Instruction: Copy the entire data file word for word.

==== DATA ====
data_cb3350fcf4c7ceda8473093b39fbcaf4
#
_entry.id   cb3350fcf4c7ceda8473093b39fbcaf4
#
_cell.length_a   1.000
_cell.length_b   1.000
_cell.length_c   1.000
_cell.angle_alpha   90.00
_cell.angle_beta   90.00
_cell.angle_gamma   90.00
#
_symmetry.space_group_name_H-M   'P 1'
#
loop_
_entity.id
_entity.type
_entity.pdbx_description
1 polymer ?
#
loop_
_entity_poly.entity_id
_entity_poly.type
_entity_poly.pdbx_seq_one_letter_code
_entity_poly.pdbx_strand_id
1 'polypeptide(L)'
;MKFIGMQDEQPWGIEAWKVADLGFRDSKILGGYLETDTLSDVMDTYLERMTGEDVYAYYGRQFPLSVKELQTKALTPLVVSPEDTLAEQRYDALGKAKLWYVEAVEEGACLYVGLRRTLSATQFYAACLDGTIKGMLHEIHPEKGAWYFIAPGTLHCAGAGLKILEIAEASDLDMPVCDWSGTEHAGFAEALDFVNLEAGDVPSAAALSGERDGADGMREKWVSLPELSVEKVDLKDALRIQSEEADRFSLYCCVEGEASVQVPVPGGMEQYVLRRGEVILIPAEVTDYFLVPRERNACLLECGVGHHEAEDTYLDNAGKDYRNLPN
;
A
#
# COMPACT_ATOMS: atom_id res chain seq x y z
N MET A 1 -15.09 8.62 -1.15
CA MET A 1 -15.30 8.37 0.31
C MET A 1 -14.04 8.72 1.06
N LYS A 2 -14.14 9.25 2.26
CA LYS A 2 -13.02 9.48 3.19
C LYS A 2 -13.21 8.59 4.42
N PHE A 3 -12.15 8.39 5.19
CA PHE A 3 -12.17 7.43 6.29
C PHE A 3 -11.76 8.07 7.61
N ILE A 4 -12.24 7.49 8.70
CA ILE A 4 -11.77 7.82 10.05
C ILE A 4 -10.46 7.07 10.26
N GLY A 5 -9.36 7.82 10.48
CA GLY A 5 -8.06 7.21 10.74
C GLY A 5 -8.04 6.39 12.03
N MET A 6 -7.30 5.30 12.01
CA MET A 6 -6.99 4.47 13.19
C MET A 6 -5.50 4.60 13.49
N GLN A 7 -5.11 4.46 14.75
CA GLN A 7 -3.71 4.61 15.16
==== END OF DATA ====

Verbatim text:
data_cb3350fcf4c7ceda8473093b39fbcaf4
#
_entry.id   cb3350fcf4c7ceda8473093b39fbcaf4
#
_cell.length_a   1.000
_cell.length_b   1.000
_cell.length_c   1.000
_cell.angle_alpha   90.00
_cell.angle_beta   90.00
_cell.angle_gamma   90.00
#
_symmetry.space_group_name_H-M   'P 1'
#
loop_
_entity.id
_entity.type
_entity.pdbx_description
1 polymer ?
#
loop_
_entity_poly.entity_id
_entity_poly.type
_entity_poly.pdbx_seq_one_letter_code
_entity_poly.pdbx_strand_id
1 'polypeptide(L)'
;MKFIGMQDEQPWGIEAWKVADLGFRDSKILGGYLETDTLSDVMDTYLERMTGEDVYAYYGRQFPLSVKELQTKALTPLVVSPEDTLAEQRYDALGKAKLWYVEAVEEGACLYVGLRRTLSATQFYAACLDGTIKGMLHEIHPEKGAWYFIAPGTLHCAGAGLKILEIAEASDLDMPVCDWSGTEHAGFAEALDFVNLEAGDVPSAAALSGERDGADGMREKWVSLPELSVEKVDLKDALRIQSEEADRFSLYCCVEGEASVQVPVPGGMEQYVLRRGEVILIPAEVTDYFLVPRERNACLLECGVGHHEAEDTYLDNAGKDYRNLPN
;
A
#
# COMPACT_ATOMS: atom_id res chain seq x y z
N MET A 1 -15.09 8.62 -1.15
CA MET A 1 -15.30 8.37 0.31
C MET A 1 -14.04 8.72 1.06
N LYS A 2 -14.14 9.25 2.26
CA LYS A 2 -13.02 9.48 3.19
C LYS A 2 -13.21 8.59 4.42
N PHE A 3 -12.15 8.39 5.19
CA PHE A 3 -12.17 7.43 6.29
C PHE A 3 -11.76 8.07 7.61
N ILE A 4 -12.24 7.49 8.70
CA ILE A 4 -11.77 7.82 10.05
C ILE A 4 -10.46 7.07 10.26
N GLY A 5 -9.36 7.82 10.48
CA GLY A 5 -8.06 7.21 10.74
C GLY A 5 -8.04 6.39 12.03
N MET A 6 -7.30 5.30 12.01
CA MET A 6 -6.99 4.47 13.19
C MET A 6 -5.50 4.60 13.49
N GLN A 7 -5.11 4.46 14.75
CA GLN A 7 -3.71 4.61 15.16